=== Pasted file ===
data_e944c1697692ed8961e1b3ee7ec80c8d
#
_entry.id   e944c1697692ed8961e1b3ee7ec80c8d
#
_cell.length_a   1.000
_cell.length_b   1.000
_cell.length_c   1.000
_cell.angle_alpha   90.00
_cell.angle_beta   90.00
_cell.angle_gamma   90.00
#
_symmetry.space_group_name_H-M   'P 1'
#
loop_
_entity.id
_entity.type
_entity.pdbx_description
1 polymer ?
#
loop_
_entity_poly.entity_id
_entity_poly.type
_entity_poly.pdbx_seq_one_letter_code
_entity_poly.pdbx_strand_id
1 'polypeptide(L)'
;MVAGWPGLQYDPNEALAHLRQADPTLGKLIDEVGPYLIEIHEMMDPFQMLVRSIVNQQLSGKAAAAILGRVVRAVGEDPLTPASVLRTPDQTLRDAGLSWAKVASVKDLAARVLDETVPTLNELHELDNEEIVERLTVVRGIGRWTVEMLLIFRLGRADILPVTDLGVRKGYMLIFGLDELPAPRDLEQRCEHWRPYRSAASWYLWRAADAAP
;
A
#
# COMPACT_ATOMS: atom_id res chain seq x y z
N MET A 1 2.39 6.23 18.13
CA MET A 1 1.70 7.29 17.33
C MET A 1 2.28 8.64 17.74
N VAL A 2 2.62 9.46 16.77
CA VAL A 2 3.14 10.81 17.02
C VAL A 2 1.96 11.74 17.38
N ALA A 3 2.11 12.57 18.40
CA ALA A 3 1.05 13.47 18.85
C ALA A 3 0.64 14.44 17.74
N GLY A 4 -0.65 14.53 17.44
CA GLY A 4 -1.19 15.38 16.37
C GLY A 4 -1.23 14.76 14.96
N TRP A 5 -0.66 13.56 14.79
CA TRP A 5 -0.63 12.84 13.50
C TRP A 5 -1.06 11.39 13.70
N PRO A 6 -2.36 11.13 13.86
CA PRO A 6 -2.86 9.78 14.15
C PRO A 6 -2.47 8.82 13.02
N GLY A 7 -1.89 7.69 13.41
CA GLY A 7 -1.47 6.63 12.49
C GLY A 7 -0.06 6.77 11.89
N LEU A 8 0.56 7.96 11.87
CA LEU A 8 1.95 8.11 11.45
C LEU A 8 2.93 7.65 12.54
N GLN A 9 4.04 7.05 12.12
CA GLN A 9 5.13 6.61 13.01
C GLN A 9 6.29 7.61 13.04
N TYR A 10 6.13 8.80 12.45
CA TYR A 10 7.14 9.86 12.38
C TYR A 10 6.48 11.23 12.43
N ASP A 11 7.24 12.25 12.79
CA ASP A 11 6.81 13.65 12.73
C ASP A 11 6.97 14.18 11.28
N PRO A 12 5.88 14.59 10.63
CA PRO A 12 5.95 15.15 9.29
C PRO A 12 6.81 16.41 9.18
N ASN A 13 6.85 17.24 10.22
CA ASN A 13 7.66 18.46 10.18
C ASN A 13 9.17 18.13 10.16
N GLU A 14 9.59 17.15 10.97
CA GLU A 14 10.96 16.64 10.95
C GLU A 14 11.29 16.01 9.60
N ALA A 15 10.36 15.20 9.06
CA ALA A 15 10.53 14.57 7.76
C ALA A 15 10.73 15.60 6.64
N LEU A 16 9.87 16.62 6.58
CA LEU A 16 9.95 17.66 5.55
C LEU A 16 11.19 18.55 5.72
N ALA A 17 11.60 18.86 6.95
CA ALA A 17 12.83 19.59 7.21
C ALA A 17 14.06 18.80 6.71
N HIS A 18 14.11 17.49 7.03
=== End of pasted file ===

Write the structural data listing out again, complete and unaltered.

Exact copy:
data_e944c1697692ed8961e1b3ee7ec80c8d
#
_entry.id   e944c1697692ed8961e1b3ee7ec80c8d
#
_cell.length_a   1.000
_cell.length_b   1.000
_cell.length_c   1.000
_cell.angle_alpha   90.00
_cell.angle_beta   90.00
_cell.angle_gamma   90.00
#
_symmetry.space_group_name_H-M   'P 1'
#
loop_
_entity.id
_entity.type
_entity.pdbx_description
1 polymer ?
#
loop_
_entity_poly.entity_id
_entity_poly.type
_entity_poly.pdbx_seq_one_letter_code
_entity_poly.pdbx_strand_id
1 'polypeptide(L)'
;MVAGWPGLQYDPNEALAHLRQADPTLGKLIDEVGPYLIEIHEMMDPFQMLVRSIVNQQLSGKAAAAILGRVVRAVGEDPLTPASVLRTPDQTLRDAGLSWAKVASVKDLAARVLDETVPTLNELHELDNEEIVERLTVVRGIGRWTVEMLLIFRLGRADILPVTDLGVRKGYMLIFGLDELPAPRDLEQRCEHWRPYRSAASWYLWRAADAAP
;
A
#
# COMPACT_ATOMS: atom_id res chain seq x y z
N MET A 1 2.39 6.23 18.13
CA MET A 1 1.70 7.29 17.33
C MET A 1 2.28 8.64 17.74
N VAL A 2 2.62 9.46 16.77
CA VAL A 2 3.14 10.81 17.02
C VAL A 2 1.96 11.74 17.38
N ALA A 3 2.11 12.57 18.40
CA ALA A 3 1.05 13.47 18.85
C ALA A 3 0.64 14.44 17.74
N GLY A 4 -0.65 14.53 17.44
CA GLY A 4 -1.19 15.38 16.37
C GLY A 4 -1.23 14.76 14.96
N TRP A 5 -0.66 13.56 14.79
CA TRP A 5 -0.63 12.84 13.50
C TRP A 5 -1.06 11.39 13.70
N PRO A 6 -2.36 11.13 13.86
CA PRO A 6 -2.86 9.78 14.15
C PRO A 6 -2.47 8.82 13.02
N GLY A 7 -1.89 7.69 13.41
CA GLY A 7 -1.47 6.63 12.49
C GLY A 7 -0.06 6.77 11.89
N LEU A 8 0.56 7.96 11.87
CA LEU A 8 1.95 8.11 11.45
C LEU A 8 2.93 7.65 12.54
N GLN A 9 4.04 7.05 12.12
CA GLN A 9 5.13 6.61 13.01
C GLN A 9 6.29 7.61 13.04
N TYR A 10 6.13 8.80 12.45
CA TYR A 10 7.14 9.86 12.38
C TYR A 10 6.48 11.23 12.43
N ASP A 11 7.24 12.25 12.79
CA ASP A 11 6.81 13.65 12.73
C ASP A 11 6.97 14.18 11.28
N PRO A 12 5.88 14.59 10.63
CA PRO A 12 5.95 15.15 9.29
C PRO A 12 6.81 16.41 9.18
N ASN A 13 6.85 17.24 10.22
CA ASN A 13 7.66 18.46 10.18
C ASN A 13 9.17 18.13 10.16
N GLU A 14 9.59 17.15 10.97
CA GLU A 14 10.96 16.64 10.95
C GLU A 14 11.29 16.01 9.60
N ALA A 15 10.36 15.20 9.06
CA ALA A 15 10.53 14.57 7.76
C ALA A 15 10.73 15.60 6.64
N LEU A 16 9.87 16.62 6.58
CA LEU A 16 9.95 17.66 5.55
C LEU A 16 11.19 18.55 5.72
N ALA A 17 11.60 18.86 6.95
CA ALA A 17 12.83 19.59 7.21
C ALA A 17 14.06 18.80 6.71
N HIS A 18 14.11 17.49 7.03